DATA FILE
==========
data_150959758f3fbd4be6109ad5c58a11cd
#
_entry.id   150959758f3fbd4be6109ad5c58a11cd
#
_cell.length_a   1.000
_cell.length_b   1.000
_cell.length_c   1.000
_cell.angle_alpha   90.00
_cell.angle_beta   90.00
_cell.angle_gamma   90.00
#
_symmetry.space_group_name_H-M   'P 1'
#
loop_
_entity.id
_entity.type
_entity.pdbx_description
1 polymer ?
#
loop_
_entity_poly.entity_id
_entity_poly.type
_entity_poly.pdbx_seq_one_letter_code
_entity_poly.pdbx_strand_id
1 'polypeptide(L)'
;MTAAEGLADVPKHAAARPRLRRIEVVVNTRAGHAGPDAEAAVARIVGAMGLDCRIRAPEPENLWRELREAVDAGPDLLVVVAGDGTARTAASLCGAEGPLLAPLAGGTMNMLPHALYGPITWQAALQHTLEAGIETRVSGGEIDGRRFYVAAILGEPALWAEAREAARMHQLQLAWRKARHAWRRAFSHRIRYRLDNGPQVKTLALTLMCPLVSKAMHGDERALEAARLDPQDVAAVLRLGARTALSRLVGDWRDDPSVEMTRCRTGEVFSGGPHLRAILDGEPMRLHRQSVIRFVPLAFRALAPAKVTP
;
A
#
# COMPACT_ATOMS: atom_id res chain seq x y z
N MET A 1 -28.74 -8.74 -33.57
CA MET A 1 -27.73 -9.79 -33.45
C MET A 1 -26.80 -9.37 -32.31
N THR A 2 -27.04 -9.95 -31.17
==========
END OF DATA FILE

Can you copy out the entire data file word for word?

data_150959758f3fbd4be6109ad5c58a11cd
#
_entry.id   150959758f3fbd4be6109ad5c58a11cd
#
_cell.length_a   1.000
_cell.length_b   1.000
_cell.length_c   1.000
_cell.angle_alpha   90.00
_cell.angle_beta   90.00
_cell.angle_gamma   90.00
#
_symmetry.space_group_name_H-M   'P 1'
#
loop_
_entity.id
_entity.type
_entity.pdbx_description
1 polymer ?
#
loop_
_entity_poly.entity_id
_entity_poly.type
_entity_poly.pdbx_seq_one_letter_code
_entity_poly.pdbx_strand_id
1 'polypeptide(L)'
;MTAAEGLADVPKHAAARPRLRRIEVVVNTRAGHAGPDAEAAVARIVGAMGLDCRIRAPEPENLWRELREAVDAGPDLLVVVAGDGTARTAASLCGAEGPLLAPLAGGTMNMLPHALYGPITWQAALQHTLEAGIETRVSGGEIDGRRFYVAAILGEPALWAEAREAARMHQLQLAWRKARHAWRRAFSHRIRYRLDNGPQVKTLALTLMCPLVSKAMHGDERALEAARLDPQDVAAVLRLGARTALSRLVGDWRDDPSVEMTRCRTGEVFSGGPHLRAILDGEPMRLHRQSVIRFVPLAFRALAPAKVTP
;
A
#
# COMPACT_ATOMS: atom_id res chain seq x y z
N MET A 1 -28.74 -8.74 -33.57
CA MET A 1 -27.73 -9.79 -33.45
C MET A 1 -26.80 -9.37 -32.31
N THR A 2 -27.04 -9.95 -31.17